Catalyst Conundrum

As leaders our role can often be one of driving a major transformational change within an organization. We are the catalyst for the change.

According to Merrian-Webster a catalyst is “an agent that provokes or speeds significant change or action”.

Unfortunately, in chemistry, a catalyst, whilst required to ensure that the change happens, is not often part of the finished product it’s usually discarded and ends up as waste material.

As leaders, when we are the catalyst for change, and especially major change, we need to ensure that we do not end up as discarded, necessary for the change to happen, but not necessary as a part of the final solution.

Sometimes this can be because the role of catalyst is our raison d’etre and we just move onto the next change, as that is what motivates us.

Or it can be that to drive the change, we have to have such an impact on an organization, that it’s just not possible that there will be a role for us in the future organization.

I worked at one company where we needed to have a significant restructuring, the leader was brought in to slash the organization by 50%, he did what was needed but it would have been impossible for him to continue to work in our department, as he was so hated for the work he had done, even though most people know that it was needed.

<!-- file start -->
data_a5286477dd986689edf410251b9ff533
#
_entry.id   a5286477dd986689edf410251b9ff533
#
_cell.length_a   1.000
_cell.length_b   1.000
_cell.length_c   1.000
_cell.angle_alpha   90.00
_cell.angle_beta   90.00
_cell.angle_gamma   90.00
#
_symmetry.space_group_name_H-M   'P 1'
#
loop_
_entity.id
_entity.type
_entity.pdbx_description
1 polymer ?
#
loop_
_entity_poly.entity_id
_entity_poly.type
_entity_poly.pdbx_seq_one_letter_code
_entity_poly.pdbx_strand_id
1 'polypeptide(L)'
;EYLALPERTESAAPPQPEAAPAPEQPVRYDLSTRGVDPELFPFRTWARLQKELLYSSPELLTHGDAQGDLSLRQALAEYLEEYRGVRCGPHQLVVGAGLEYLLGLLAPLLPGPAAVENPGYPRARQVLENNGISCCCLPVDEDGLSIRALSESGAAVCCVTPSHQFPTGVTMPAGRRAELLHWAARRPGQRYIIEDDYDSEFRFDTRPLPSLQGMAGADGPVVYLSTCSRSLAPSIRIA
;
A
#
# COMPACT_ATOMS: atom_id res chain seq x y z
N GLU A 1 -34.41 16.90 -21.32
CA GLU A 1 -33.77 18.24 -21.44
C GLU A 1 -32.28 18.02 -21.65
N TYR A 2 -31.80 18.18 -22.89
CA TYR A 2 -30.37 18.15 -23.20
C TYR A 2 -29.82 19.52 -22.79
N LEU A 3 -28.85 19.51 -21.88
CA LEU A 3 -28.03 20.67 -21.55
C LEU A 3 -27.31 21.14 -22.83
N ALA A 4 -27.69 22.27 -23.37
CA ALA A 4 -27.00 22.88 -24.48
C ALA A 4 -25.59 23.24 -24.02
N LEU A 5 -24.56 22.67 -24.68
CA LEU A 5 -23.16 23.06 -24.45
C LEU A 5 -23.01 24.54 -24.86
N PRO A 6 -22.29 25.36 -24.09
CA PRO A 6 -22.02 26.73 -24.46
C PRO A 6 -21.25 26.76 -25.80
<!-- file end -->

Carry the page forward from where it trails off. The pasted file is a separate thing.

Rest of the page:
He had to move onto a another company, he was the catalyst for the change, but ended up being discarded.

When we are involved in driving change we need to understand what our future role is going to be, will it be as part of the final solution, or will we look to move onto something else.

If our intention is to remain as part of the final solution, this may impact the way that we approach the change. It might mean that we take a little longer in implementing it, looking to get more buy-in.

We may look to take an evolutionary rather than a revolutionary change.

However, to most people in people involved in any change, whether we see it as evolutionary or not, they will feel it as revolutionary.

This is a conundrum to which there is no easy answer.

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